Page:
[Art_beyond_sight_educators] gallery, theater, sculpture, Esref Armagan

fnugg at online.no fnugg at online.no
Mon May 9 07:41:08 UTC 2011

At Viewpoint Gallery, a new perspective on the role of art

The gallery will host four shows a year and at first, she'll be inviting 
curators who are more familiar to artists who are often not included in 
mainstream art shows. This summer, she'll work with the Northeast 
Association for the Blind on a show of visually impaired artists.
Lawrence met Martinez at Albany Center Gallery and after telling 
Martinez about the work she was doing with her students, Martinez 
offered Lawrence and her students a slot in the gallery schedule. Only 
two of the artists in the show, Lake and Darcy, were artists prior to 
their injuries. All of the artists have suffered a traumatic brain 
injury that poses challenges to making art. These artists must overcome 
multiple obstacles, from shaky hands to blindness, to express themselves.

"Now Eye See You, Now Eye Don't"

A visual artist goes blind in this darkly comic production about art, 
vision, and the healthcare industry. Complete with dancing doctors, a 
giant rolling eyeball and other visual effects, this original production 
by Off-Leash Area and celebrated local playwright Dominic Orlando is a 
humorous and universal story of loss, dignity and hope not to be missed!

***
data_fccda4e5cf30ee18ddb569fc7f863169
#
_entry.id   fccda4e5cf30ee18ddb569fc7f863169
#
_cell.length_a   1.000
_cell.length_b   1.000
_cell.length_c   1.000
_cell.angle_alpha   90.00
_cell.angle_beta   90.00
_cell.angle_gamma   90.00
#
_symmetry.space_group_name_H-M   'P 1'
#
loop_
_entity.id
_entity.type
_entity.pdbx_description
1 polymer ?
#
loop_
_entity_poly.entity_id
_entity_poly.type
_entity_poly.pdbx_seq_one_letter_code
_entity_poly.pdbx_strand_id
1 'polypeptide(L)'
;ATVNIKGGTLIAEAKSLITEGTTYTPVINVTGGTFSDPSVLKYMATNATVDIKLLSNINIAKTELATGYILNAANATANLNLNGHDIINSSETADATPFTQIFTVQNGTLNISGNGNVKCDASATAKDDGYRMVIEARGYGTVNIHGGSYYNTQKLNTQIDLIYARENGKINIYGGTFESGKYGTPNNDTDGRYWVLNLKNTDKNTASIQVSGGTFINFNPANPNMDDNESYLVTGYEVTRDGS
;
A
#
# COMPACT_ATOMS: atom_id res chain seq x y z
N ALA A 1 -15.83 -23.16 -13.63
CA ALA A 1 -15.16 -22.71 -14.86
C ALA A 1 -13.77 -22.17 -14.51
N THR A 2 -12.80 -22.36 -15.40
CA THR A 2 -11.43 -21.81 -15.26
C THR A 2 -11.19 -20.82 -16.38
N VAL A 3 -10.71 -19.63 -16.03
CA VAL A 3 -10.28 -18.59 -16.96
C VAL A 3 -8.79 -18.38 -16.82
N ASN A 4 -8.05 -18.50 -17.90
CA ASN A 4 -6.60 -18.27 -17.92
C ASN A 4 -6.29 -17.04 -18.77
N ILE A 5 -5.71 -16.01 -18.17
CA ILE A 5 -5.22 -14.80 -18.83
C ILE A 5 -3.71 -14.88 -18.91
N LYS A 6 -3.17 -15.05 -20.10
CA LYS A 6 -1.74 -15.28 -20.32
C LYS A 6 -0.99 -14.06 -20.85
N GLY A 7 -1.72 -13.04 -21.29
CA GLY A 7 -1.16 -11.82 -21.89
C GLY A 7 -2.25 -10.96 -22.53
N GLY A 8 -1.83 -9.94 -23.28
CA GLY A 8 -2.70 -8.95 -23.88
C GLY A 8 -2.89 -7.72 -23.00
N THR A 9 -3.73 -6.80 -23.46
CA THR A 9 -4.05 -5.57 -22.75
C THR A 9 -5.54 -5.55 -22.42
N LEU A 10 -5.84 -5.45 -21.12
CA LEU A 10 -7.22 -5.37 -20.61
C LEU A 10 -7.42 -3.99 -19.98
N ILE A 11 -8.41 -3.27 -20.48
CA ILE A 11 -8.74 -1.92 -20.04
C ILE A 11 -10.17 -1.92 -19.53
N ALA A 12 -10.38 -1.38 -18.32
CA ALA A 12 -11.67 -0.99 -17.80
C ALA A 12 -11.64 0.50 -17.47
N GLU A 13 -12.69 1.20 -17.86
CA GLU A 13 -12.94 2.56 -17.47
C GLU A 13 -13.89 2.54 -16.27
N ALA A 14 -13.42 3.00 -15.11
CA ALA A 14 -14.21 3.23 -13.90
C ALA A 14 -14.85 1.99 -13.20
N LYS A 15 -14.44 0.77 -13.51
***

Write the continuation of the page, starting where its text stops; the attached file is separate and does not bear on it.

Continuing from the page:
Performances run April 28, 29, & 30 and May 1, 2, 5, 6 & 7 with a 
special Pay-What-You-Can performance on Monday, May 2nd. For 
reservations, call 612-724-7372.

The Show:
Now Eye See You, Now Eye Don't
Created by Paul Herwig and Jennifer Ilse
with Playwright D


The Ritz Theater Studio Space

Organized by Off-Leash Area

Phone 612-724-7372
Email offleash at offleasharea.org


/*Sculpture for the Blind [I]*/

c. 1920

Constantin Brancusi, French (born Romania), 1876 - 1957

    Constantin Brancusi: 1876-1957

A great deal of uncertainty surrounds the origin of the title and the 
dating of this sculpture. John Quinn acquired it directly from the 
artist in 1922 as an "abstract woman's head" after seeing it at the 
artist's studio the previous summer. Not until 1949 was it published 
with the title /Sculpture for the Blind/.The provocative title indicates 
that Brancusi intended this sculpture not only to be seen but to be 
touched as well, perhaps even touched instead of seen. It related to 
Henri-Pierre Roché's later recollection that the work was shown in 1917, 
at the Society of Independent Artists exhibition in New York, "enclosed 
in a bag with two sleeve-holes for hands to pass through" (cited in 
Tacha, Athena C. "Brancusi: Legend, Reality and Impact." /Art Journal/ 
{New York}, vol. 22, no. 4, {Summer 1963}, p. 241). However, no record 
of this unusual showing has yet been found. The actual use of this title 
may derive from a later work, slightly larger and made in alabaster 
(Musée National d'Art Moderne, Centre Georges Pompidou, Paris), that was 
shown in Paris at the Salon in 1926 with the title /Sleeping Muse 
(Sculpture for the Blind)/ and in New York at the 1933 Brummer Gallery 
exhibition as /Sculpture for the Blind/.The most commonly cited date is 
based on Roché's recollection. But given the 1922 date of Quinn's 
purchase, as well as the development of related works, it seems more 
likely that the correct date is about 1920. Ann Temkin, from /Constantin 
Brancusi 1876-1957/ (1995), p. 180.



Esref Armagan
Youtube video



More information about the Art_Beyond_Sight_Educators mailing list